Don't Compare to the S&P

@evanburnside12
What's the difference between 2015 (when this graph was generated) and more recent years?

Nothing it is has been about 150 bp since the 1960s when middle class investors started jumping into mutual funds. It has been going down if anything.

People lose A LOT of money in crashes.

And they get a lot of money in booms. Stocks are volatile.

If people can't stomach 30-50% corrections then they shouldn't be in the market. People should be expecting it. Instead all they are told is 12%. People are lied to about markets.

I don't know anyone who is advised that the stock market is placid. Virtually all the education talks about ups and downs in the market.
 
@evanburnside12 Teach your clients not to panic when the market drops and show them how it's bounced back and higher every time and they won't get these poor returns. If your investors are only getting those poor returns it's because they are switching to low return ”safe” assets when there is a dip, or they are chasing each new fund that performed best last year instead of just staying with the market. These are simple finance 101 concepts and maybe you should take a free finance class online or go down to your community college.
 
@evanburnside12 Indexing to the market is a terrible strategy when looking to build long-term wealth. Several reasons:
1. Indexing to the market is not the same as being in the market.
2. Indexing to the S&P doesn't give you the benefit of the dividends. Guess how much of the S&P performance is due to reinvestment of dividends? 40%.
3. Indexing doesn't let you take full advantage of dollar cost averaging. DCA is an awesome way to make the market volatility work for you.
4. You don't have to be led into an iul policy to have safety in your portfolio.
5. Buying an index fund or etf does allow you to receive the dividends.
6. Most IUL/VUL are sold as level death benefit. Which means that the accumulated value is not added to the death benefit. With a lower cost term policy and separate investment, beneficiary would receive BOTH the death benefit and separate investment.
 
@evanburnside12 In my prospective, every financial vehicle has its own place in one portfolio based on many considerations like, purpose, liquidity, risk, return, taxes and time horizon..
 
@mamushame I'm not saying that no one should invest in the stock market. I'm just saying that telling everyone to expect 12% is nonsense. Comparing 12% to the 4-5% of WLI is a fraudulent comparison.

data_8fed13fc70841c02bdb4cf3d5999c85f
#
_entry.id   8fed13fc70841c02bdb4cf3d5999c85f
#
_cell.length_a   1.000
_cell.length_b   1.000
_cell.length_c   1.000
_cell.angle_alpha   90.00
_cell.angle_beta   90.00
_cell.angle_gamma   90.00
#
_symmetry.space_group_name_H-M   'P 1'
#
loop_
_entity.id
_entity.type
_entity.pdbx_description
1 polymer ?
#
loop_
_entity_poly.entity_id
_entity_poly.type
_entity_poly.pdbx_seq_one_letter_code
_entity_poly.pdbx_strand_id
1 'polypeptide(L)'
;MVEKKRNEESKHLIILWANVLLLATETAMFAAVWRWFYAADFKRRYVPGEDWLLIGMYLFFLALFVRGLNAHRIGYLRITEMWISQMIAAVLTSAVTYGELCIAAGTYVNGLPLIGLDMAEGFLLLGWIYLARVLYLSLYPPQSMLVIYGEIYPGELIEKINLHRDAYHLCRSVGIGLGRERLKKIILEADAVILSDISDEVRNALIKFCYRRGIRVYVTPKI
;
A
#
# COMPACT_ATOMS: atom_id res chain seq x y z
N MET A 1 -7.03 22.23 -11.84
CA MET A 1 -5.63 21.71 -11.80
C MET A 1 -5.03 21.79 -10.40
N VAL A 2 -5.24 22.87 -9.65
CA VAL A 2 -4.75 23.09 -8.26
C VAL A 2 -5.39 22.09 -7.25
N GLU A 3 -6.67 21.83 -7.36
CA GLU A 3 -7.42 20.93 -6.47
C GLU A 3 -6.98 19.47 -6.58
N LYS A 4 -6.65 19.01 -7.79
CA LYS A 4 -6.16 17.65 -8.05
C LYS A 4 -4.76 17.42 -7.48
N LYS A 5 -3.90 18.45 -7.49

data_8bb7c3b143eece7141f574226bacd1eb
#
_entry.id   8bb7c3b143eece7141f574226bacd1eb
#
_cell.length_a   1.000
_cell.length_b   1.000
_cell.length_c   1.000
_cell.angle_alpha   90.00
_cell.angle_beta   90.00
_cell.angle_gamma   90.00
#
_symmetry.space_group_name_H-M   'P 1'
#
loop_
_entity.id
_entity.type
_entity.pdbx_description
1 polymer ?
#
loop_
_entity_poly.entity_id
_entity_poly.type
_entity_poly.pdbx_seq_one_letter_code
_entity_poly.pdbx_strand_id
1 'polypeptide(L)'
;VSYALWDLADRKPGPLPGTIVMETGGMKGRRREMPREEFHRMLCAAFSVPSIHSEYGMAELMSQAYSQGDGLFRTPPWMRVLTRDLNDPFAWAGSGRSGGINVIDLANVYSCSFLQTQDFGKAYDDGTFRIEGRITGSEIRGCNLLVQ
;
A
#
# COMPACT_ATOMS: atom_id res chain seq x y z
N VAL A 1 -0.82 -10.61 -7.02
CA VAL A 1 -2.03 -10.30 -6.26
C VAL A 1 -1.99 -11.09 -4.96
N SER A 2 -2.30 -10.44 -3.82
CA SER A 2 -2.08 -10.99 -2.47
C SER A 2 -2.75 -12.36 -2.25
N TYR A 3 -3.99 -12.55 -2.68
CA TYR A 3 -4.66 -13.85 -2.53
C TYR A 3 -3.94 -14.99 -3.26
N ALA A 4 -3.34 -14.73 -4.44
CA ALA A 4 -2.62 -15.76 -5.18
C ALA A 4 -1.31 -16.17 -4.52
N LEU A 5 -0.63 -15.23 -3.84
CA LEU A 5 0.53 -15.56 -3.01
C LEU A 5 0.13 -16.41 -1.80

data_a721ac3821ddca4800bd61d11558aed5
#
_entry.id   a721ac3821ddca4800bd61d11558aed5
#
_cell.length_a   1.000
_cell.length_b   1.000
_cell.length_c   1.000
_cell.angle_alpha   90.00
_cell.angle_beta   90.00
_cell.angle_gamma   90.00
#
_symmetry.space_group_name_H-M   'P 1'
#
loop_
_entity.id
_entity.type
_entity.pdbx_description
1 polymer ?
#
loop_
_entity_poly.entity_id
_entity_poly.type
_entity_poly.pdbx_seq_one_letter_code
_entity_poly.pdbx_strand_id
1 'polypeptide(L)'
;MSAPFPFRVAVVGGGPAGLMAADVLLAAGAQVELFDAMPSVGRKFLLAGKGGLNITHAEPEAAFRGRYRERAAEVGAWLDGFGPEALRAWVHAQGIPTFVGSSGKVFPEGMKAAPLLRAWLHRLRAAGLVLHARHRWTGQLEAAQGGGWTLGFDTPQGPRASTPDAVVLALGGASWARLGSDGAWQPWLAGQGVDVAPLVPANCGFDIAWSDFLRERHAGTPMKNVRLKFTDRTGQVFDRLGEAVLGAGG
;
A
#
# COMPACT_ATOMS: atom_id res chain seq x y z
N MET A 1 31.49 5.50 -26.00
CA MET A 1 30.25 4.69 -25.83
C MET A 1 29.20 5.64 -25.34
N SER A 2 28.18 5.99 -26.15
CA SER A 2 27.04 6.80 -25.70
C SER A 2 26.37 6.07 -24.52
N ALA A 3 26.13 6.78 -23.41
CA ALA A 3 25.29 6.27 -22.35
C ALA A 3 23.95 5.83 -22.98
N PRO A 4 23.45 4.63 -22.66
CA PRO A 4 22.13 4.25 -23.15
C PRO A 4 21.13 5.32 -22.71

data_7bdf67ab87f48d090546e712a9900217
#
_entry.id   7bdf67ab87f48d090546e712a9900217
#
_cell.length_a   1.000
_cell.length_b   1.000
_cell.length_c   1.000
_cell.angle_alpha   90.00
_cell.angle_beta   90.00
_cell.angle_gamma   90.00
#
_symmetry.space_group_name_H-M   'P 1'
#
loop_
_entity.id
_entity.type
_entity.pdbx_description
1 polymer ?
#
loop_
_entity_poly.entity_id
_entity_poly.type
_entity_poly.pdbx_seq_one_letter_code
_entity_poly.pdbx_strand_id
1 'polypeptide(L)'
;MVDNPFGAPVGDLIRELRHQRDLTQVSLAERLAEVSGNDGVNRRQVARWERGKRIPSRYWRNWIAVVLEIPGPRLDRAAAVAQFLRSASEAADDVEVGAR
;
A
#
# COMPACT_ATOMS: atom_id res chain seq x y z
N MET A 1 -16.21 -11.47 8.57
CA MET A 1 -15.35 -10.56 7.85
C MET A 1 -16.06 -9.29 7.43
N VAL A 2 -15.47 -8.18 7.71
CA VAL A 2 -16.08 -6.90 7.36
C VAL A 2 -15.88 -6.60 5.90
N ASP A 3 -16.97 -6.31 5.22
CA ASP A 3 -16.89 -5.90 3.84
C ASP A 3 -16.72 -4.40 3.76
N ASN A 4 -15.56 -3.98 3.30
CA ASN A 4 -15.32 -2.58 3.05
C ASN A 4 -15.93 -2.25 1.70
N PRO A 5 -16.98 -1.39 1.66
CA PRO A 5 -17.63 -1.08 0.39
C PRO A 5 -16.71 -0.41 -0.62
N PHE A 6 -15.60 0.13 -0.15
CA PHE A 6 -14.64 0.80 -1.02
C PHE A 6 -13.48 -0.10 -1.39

@evanburnside12 You don't need to denigrate the stock market to advocate purchasing life insurance.

It makes absolute sense to have both for many people, using the life insurance allocation as an alternative to bonds.

Anyone saving for retirement and not investing in equities is a fool. My brokerage accounts have nearly tripled in the last 10 years. Even in a period like 2000-2010, if you're consistently putting money into equities (like you would paying your life premiums) then you came out way ahead.

Ramsey is crazy with that 12% number (the actual number is more like 10.5) but largely because of the way he pitches it (it's not a flat line, it's violently up and down).

If you don't keep pace with the market with a large pecentage of your assets, you're going to end up never retiring (or at least having a very poor retirement).
 
@evanburnside12 What would you consider a time frame to look at as a comparison? 1 year? 3 years? 5? 10? 20? 30-35?

Because while yes the market is “risky” (that is a lazy explanation really). It still continues to perform. And your explanation is an oversimplification really. Cause while overall, no the market as a whole does not average 12% there are many places that have also. So it’s disingenuous to say both ways honestly.
 
@evanburnside12 Decades was the worst answer you can pick, there are many funds that average over 12% over decades. Heck AGTHX has averaged 13.7% over decades.

And the average investor doesn’t reap those rewards, not that the market doesn’t. They don’t because they are emotional and get scared, or pull out in down markets. Many investors that are included in that study are uneducated self-directed investors. Not all numbers and facts are the true story to everything you look at. It even says in the article you linked. “Too many investors stop investing when the market is down and/or try to time the market”. This isn’t a problem of the market. It’s the problem of uneducated investors.
 
@resjudicata